> But an int is a very large data type for something that will
    > only ever be true or false (1 or 0). This really, really bugs me.
    >
    > Why, back when C was designed, didn't they see a reason to build in a
    > boolean type into the language?


    That's a very silly question. They didn't see a need for it because
    they didn't see a need for it. You need to explain why you think they
    should have seen a need for it.

    > Now it matters less, I guess, but back
    > then, there should have been very strong technical reasons. It just
    > doesn't make any sense whatsoever to me.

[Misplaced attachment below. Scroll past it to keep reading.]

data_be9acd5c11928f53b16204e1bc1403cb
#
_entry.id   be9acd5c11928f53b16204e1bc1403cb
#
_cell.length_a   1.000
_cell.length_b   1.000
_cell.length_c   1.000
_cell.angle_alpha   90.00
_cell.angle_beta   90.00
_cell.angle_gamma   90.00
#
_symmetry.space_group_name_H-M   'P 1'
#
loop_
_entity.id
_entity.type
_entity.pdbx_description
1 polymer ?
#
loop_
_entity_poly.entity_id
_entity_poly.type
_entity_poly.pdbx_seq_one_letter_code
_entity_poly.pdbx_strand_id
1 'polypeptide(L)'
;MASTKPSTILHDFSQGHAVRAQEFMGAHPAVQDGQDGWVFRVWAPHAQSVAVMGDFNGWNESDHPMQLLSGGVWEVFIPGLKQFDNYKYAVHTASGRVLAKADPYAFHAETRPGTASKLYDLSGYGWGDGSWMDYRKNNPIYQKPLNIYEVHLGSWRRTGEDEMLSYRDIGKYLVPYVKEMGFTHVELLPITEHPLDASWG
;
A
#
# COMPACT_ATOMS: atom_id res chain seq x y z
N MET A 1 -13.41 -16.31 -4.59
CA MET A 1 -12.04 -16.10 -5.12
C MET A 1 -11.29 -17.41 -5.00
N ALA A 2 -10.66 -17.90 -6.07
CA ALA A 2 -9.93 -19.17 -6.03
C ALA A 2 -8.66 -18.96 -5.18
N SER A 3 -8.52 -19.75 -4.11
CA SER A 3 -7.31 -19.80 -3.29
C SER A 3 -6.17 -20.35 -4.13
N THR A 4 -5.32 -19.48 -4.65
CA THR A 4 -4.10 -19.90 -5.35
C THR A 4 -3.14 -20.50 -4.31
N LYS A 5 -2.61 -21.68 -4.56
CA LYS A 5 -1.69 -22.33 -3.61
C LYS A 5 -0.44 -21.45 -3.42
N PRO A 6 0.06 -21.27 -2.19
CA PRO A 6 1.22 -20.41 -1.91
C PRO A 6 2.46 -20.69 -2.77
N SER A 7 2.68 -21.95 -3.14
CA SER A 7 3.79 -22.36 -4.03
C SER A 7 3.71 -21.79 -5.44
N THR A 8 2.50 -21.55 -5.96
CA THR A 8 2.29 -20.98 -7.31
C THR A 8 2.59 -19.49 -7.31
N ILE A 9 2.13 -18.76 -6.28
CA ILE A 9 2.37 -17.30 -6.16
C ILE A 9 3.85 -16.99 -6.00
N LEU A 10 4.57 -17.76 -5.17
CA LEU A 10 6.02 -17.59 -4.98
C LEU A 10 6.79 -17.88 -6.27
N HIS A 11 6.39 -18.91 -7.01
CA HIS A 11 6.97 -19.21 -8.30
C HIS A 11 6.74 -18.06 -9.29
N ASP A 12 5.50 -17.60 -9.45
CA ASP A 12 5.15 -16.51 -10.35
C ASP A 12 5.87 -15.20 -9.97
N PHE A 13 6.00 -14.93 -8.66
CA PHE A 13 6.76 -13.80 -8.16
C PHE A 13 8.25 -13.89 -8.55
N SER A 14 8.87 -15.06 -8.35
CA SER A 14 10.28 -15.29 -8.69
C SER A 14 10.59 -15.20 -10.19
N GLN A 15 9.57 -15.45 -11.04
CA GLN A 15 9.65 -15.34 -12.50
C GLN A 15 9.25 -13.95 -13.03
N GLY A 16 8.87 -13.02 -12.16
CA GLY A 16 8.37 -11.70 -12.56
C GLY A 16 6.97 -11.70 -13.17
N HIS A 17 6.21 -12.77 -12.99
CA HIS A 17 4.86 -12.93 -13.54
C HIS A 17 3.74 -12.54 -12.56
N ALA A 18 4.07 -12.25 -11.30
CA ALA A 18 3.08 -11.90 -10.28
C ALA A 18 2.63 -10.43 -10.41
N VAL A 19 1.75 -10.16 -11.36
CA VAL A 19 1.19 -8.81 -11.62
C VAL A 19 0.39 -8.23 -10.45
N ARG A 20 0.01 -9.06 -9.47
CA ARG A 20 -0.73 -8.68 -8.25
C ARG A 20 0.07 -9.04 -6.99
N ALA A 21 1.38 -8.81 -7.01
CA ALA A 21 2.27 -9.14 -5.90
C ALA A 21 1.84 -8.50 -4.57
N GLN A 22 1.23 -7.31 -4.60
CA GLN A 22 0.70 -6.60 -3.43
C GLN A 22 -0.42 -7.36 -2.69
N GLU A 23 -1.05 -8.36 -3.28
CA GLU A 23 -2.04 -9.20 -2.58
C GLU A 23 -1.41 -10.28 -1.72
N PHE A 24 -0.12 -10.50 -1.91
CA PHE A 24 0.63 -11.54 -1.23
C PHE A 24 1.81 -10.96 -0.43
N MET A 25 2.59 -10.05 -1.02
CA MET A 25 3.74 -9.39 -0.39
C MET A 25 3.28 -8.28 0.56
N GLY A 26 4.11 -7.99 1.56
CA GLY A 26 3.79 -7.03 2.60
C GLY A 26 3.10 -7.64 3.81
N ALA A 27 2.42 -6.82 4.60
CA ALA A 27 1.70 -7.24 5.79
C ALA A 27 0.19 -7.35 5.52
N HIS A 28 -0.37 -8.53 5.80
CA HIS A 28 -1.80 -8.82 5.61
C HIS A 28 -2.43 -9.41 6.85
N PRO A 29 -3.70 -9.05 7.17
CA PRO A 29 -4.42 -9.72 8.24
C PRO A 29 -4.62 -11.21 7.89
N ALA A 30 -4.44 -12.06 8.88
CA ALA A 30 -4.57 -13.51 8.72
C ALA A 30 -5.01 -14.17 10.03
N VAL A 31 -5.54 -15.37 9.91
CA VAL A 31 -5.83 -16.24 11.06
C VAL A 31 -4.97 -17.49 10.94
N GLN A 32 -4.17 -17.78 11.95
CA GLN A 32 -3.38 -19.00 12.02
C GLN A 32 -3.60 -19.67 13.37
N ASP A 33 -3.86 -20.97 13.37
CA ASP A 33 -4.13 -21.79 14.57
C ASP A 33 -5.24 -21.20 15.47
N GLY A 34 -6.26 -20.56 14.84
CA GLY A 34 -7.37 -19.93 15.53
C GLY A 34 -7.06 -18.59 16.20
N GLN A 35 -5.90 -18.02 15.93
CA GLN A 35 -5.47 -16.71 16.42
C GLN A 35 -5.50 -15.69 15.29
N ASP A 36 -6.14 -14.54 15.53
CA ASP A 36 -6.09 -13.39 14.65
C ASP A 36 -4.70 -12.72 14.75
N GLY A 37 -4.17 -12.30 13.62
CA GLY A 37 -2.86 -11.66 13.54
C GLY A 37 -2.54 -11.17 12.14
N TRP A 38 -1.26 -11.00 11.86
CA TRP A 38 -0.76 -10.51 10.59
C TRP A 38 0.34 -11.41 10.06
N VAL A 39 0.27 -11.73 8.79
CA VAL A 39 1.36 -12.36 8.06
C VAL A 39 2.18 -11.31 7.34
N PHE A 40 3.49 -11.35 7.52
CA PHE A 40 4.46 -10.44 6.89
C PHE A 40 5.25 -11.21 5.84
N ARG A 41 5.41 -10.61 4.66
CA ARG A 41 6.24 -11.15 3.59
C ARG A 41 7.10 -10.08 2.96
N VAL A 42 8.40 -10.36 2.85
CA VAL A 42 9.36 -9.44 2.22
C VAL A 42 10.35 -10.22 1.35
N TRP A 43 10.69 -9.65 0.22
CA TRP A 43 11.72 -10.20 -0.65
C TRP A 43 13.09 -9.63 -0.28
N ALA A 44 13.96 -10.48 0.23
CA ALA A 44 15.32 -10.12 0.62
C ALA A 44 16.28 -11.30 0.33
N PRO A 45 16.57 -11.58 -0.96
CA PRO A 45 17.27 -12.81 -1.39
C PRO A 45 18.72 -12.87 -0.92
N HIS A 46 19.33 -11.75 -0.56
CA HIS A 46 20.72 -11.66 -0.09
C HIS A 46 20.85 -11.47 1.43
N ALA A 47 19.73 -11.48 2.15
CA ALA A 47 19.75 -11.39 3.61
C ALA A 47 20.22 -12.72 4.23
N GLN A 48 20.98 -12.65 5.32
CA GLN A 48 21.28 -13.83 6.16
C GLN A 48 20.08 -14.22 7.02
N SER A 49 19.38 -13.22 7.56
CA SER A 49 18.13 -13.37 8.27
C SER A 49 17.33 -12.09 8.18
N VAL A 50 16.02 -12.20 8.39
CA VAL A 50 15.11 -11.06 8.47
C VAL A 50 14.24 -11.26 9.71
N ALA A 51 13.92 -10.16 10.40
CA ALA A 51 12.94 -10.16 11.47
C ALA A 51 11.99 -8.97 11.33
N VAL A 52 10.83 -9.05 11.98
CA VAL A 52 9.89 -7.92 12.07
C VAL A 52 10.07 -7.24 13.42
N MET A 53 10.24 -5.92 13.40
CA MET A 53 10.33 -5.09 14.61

A value of zero is false, non-zero is true. Why do you need a
    particular type to hold the value?

    > I have asked many people about this for quite some time, and they are
    > all just telling me that I'm silly for bringing it up. Why?


    You're not necessarily silly for bringing it up, but you're doing it
    in a silly way. You need to explain why you think it was needed, and
    why anyone should have seen a need for it. You seem to assume that
    everyone shares your view of C and its history and agrees with you for
    some reason.

    > It's not
    > that I NEED a bool to get anything done -- it's the principle. Saving
    > resources and coding a little more prettily is a Good Thing (TM) IMO.


    How would it save resources? A boolean type smaller than char would
    require more resources to implement and at run time. How would it make
    coding any prettier?

    > So... can somebody properly explain this to me once and for all? I'm